What is A Corneal Transplant?
The corneal transplant procedure has evolved over the last century. Today, it is safely and routinely performed as an outpatient procedure on thousands of patients each year, by experienced cornea specialists, like Russell Van Norman, MD. The corneal transplant procedure can be accomplished through various methods, which are determined based on the patient’s particular disease or type of eye damage.
There are two main types of cornea transplants: traditional, full thickness corneal transplant (also known as penetrating keratoplasty, or PK) and back layer cornea transplant (also known as endothelial keratoplasty, or EK). One of the most exciting innovations in corneal transplantation is two newer techniques called DSAEK and DMEK
Corneal eye disease is the fourth most common cause of blindness (after cataracts, glaucoma and age-related macular degeneration) and affects more than 10 million people worldwide. Since 1961, more than one million people have had their sight restored with a cornea transplant.
What Is The Cornea?
The cornea is analogous to a clear watch crystal or window on the front surface of the eye. Light must pass through the cornea before the incredibly complex and miraculous visual process can occur. When the cornea is structurally altered by trauma or certain diseases, it becomes cloudy and often, vision is impaired. In such cases a corneal transplant is needed to restore sight.
A healthy, clear cornea is essential for good vision. If your cornea is damaged due to eye disease or eye injury, it can become swollen, scarred or severely misshapen and distort your vision. Occasionally, either through disease or injury, the corneal tissue is damaged to a point where light can no longer effectively pass through it, resulting in reduced vision.
When Do You Need A Corneal Transplant?
Where indicated by an ophthalmologist, corneal transplants may be performed which replace the damaged cornea with a clear donor cornea. This is an extremely delicate microsurgical procedure. A cornea transplant may be necessary if eyeglasses or contact lenses can’t restore your functional vision, or if painful swelling can’t be relieved by medications or special contact lenses.
Certain conditions might affect the clarity of your cornea and vision, putting you at greater risk of corneal failure. Some of these dangerous conditions include:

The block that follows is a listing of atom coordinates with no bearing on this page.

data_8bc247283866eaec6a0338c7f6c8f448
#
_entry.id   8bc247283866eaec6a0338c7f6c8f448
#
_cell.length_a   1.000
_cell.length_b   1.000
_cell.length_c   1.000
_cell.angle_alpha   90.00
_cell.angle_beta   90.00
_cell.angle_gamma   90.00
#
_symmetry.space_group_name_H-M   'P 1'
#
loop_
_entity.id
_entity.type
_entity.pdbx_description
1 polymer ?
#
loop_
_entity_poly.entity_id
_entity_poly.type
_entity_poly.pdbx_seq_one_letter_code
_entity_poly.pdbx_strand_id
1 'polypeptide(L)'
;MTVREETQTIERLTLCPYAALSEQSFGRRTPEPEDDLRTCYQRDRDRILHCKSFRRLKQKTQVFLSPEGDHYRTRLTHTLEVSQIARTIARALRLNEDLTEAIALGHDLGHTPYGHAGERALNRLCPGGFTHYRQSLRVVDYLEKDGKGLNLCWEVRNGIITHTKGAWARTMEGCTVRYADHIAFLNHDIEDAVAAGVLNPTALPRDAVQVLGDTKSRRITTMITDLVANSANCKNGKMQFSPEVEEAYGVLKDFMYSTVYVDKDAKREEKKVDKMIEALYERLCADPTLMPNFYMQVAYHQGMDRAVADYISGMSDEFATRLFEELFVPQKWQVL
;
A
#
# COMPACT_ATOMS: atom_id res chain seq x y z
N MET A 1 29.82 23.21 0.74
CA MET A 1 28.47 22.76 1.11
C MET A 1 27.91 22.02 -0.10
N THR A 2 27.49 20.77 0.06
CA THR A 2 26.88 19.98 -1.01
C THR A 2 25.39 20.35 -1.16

- Excessive swelling (edema) of the cornea.
- Chemical burns of the cornea, or damage from another type of eye injury.
- Scarring resulting from infections, such as eye herpes or fungal keratitis.
- Scarring from trichiasis; where eyelashes grow inwardly, toward the eye, rubbing against the cornea.
- Some hereditary conditions or diseases such as Fuchs’ dystrophy.
- Thinning of the cornea and irregular corneal shape (as with keratoconus).
- Rare complications resulting from LASIK surgery, or corneal failure due to cataract surgery complications.
- Graft rejection following a previous corneal transplant.
The corneal transplant procedure is used to visually rehabilitate patients with Fuchs’ Endothelial Dystrophy and pseudophakic bullous keratopathy in a fraction of the time required by the older, more conventional corneal transplant procedure known as PKP. Other exciting innovations also have occurred in ALK (anterior lamellar keratoplasty). ALK is used to visually rehabilitate patients with keratoconus, corneal scars, and irregular corneas following RK or LASIK surgery. The beauty of this procedure is that the patients can be rehabilitated with no fear of corneal endothelial graft rejection.
Once the decision has been made, you will be less anxious and feel more in control if you know what to expect – what the “normal” routine is for this type of surgery. The more information you have, the more prepared you will be.
It is a good idea to contact your insurance company prior to scheduling your surgery to check your coverage and any pre-authorization requirements. Ask exactly what will be covered and what will not. Ask especially about your post-operative office visits, glasses and/or contact lenses.